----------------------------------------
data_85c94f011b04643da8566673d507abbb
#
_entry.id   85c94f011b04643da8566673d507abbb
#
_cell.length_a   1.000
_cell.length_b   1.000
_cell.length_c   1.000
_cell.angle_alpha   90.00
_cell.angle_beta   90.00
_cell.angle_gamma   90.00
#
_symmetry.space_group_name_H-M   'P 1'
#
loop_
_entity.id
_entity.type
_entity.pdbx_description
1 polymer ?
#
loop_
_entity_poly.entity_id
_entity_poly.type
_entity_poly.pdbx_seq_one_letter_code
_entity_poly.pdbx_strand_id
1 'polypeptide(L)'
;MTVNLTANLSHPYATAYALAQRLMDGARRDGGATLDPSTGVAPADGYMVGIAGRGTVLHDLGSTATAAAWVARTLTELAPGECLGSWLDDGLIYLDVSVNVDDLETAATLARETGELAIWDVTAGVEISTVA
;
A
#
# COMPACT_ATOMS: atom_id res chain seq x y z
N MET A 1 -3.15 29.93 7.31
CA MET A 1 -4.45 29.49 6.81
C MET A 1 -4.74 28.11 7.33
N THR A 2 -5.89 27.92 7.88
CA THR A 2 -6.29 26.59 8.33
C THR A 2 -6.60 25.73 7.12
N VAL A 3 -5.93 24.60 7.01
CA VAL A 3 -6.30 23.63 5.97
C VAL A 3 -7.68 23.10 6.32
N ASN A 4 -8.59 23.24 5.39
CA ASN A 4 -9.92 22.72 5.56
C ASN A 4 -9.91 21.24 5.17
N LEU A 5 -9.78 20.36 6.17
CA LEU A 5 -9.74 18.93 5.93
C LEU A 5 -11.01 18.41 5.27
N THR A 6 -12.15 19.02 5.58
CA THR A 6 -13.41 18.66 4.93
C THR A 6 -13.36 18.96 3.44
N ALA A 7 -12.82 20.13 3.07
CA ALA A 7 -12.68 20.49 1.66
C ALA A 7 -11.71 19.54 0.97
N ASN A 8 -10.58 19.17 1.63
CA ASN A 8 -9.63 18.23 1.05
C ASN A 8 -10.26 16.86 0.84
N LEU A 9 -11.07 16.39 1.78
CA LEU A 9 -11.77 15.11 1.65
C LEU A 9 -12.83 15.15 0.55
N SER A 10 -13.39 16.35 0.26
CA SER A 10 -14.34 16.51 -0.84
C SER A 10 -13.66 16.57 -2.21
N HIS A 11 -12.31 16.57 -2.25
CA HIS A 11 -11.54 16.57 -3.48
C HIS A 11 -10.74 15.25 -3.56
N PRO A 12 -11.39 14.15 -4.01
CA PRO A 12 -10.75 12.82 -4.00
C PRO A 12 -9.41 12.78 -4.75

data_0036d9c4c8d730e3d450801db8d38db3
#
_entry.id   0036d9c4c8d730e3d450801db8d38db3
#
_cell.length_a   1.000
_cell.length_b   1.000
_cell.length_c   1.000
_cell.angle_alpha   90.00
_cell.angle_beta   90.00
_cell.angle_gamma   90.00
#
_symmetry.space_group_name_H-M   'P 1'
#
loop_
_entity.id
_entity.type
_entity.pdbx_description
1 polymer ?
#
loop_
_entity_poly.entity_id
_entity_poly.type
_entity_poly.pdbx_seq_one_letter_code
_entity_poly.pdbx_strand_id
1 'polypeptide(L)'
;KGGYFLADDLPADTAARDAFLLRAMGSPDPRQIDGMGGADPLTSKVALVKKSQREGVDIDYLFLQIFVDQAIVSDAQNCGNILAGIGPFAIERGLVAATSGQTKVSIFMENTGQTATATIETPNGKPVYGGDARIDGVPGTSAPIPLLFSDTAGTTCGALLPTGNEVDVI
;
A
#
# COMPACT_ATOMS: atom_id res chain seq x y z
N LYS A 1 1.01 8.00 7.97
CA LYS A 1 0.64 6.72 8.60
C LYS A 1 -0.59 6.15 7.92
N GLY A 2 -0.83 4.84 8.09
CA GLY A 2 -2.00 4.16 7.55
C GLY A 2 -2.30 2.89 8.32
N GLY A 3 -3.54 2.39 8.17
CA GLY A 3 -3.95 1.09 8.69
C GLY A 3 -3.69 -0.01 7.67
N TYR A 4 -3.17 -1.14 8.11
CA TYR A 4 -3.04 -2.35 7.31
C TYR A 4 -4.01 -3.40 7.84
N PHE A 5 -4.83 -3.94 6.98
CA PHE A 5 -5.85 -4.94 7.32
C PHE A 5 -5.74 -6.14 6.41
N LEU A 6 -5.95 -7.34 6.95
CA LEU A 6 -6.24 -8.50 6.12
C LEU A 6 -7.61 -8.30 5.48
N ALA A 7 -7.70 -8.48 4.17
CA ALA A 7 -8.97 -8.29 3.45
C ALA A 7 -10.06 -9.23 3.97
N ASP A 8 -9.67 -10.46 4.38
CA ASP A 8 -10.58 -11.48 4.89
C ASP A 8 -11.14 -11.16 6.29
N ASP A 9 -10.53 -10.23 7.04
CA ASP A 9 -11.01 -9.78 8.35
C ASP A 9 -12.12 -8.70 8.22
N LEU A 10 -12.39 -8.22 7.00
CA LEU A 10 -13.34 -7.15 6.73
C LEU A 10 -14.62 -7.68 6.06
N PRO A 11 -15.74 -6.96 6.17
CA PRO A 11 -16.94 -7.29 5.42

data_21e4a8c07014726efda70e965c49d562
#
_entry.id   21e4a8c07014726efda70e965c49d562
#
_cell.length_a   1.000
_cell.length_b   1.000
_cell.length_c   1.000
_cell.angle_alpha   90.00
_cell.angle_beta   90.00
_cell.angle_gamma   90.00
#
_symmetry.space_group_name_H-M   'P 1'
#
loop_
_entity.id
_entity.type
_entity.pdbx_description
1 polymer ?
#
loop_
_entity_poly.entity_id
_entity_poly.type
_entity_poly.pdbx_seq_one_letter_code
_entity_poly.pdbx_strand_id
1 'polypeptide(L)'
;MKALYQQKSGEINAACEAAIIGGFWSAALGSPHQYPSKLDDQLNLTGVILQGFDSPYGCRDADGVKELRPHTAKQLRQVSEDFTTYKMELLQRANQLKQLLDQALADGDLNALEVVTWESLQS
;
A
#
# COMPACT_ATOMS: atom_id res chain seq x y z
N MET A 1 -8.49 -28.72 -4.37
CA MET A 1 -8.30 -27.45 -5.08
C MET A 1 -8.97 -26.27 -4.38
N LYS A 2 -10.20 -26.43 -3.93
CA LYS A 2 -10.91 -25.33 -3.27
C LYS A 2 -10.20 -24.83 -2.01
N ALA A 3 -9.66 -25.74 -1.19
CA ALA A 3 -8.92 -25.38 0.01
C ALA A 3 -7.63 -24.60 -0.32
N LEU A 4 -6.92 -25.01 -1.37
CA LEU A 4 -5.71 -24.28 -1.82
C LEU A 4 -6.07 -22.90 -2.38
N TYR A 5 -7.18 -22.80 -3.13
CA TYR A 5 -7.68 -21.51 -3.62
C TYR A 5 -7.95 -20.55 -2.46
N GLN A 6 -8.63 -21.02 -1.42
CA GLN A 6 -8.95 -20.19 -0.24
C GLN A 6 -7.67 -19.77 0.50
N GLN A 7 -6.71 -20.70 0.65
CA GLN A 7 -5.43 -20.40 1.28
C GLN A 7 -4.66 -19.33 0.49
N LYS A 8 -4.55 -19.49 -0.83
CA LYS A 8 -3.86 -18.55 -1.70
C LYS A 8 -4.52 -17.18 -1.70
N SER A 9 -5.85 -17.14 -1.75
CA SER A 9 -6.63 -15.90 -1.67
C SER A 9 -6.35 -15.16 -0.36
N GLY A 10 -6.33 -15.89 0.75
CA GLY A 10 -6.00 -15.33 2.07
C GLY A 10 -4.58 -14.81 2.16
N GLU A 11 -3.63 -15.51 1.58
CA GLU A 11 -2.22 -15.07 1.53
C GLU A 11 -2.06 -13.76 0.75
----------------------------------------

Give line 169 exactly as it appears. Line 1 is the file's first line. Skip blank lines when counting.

CA LEU A 4 -5.71 -24.28 -1.82